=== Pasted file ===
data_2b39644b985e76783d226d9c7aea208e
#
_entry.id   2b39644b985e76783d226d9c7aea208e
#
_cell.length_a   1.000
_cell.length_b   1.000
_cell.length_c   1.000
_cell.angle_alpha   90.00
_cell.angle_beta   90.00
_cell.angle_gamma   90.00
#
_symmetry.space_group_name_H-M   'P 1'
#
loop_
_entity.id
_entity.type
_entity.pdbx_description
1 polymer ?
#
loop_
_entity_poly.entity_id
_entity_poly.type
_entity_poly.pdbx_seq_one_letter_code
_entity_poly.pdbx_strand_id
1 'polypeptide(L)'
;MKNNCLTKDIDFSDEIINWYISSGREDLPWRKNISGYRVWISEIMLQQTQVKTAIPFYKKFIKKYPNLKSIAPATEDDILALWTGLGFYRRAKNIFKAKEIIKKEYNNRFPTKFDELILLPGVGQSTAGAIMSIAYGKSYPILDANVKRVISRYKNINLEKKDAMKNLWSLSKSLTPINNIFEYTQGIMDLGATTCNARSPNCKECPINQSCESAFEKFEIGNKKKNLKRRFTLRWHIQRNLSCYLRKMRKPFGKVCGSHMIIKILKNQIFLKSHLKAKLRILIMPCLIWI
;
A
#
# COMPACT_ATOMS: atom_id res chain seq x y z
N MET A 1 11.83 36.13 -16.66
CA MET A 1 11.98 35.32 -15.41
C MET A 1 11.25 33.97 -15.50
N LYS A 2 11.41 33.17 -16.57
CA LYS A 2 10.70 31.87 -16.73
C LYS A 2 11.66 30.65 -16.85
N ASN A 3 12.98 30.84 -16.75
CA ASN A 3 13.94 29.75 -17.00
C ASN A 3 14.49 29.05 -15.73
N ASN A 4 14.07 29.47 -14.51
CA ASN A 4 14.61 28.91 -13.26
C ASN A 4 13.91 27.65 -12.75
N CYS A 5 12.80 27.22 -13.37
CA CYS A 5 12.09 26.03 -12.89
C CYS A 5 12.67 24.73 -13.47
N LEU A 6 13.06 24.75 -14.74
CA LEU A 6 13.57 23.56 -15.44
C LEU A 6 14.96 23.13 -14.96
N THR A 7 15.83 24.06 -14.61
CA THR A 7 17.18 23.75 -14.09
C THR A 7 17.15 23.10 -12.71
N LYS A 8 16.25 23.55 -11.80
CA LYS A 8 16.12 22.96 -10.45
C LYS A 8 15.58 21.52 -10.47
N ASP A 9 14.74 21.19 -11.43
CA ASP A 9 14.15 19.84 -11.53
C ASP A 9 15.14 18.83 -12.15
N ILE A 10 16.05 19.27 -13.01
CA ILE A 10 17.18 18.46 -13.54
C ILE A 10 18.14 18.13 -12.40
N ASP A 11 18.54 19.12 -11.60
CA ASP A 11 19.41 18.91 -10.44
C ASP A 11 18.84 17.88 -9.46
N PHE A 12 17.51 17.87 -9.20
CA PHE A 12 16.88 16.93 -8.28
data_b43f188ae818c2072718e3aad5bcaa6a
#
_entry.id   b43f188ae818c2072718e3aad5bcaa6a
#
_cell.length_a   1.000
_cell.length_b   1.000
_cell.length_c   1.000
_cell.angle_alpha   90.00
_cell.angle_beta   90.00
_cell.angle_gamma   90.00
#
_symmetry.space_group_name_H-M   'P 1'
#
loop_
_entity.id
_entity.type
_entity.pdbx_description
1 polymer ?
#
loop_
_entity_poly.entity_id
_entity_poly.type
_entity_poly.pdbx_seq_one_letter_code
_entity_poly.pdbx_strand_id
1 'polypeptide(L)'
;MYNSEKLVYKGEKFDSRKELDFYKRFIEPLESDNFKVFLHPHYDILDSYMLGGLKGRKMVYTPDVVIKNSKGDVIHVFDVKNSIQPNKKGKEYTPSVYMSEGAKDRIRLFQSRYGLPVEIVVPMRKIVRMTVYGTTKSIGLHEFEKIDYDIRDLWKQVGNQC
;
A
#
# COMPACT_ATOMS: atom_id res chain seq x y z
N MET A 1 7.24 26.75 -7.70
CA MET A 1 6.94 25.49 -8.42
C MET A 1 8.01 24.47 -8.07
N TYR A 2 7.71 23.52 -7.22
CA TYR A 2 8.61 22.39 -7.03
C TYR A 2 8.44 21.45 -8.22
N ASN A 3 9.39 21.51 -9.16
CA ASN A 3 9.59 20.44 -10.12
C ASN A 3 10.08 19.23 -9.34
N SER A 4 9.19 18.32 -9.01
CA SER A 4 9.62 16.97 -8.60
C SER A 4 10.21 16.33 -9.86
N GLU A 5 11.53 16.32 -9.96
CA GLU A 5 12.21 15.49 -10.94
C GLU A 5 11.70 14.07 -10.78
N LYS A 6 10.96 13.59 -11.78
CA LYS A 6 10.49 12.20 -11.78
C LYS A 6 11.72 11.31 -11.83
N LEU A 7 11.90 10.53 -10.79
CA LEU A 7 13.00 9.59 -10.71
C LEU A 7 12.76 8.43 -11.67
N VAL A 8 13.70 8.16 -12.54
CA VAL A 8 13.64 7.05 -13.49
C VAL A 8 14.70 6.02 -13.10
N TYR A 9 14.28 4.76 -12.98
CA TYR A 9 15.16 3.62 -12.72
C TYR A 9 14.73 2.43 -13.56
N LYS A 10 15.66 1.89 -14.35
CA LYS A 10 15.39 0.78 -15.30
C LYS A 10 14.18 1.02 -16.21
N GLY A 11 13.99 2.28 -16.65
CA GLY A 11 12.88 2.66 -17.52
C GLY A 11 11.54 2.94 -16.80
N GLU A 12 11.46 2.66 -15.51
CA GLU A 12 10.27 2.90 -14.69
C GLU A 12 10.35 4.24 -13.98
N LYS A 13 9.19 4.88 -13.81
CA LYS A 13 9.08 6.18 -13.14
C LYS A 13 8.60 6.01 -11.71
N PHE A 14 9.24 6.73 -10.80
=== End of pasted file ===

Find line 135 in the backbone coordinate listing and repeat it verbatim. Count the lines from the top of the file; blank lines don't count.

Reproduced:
N PHE A 14 9.24 6.73 -10.80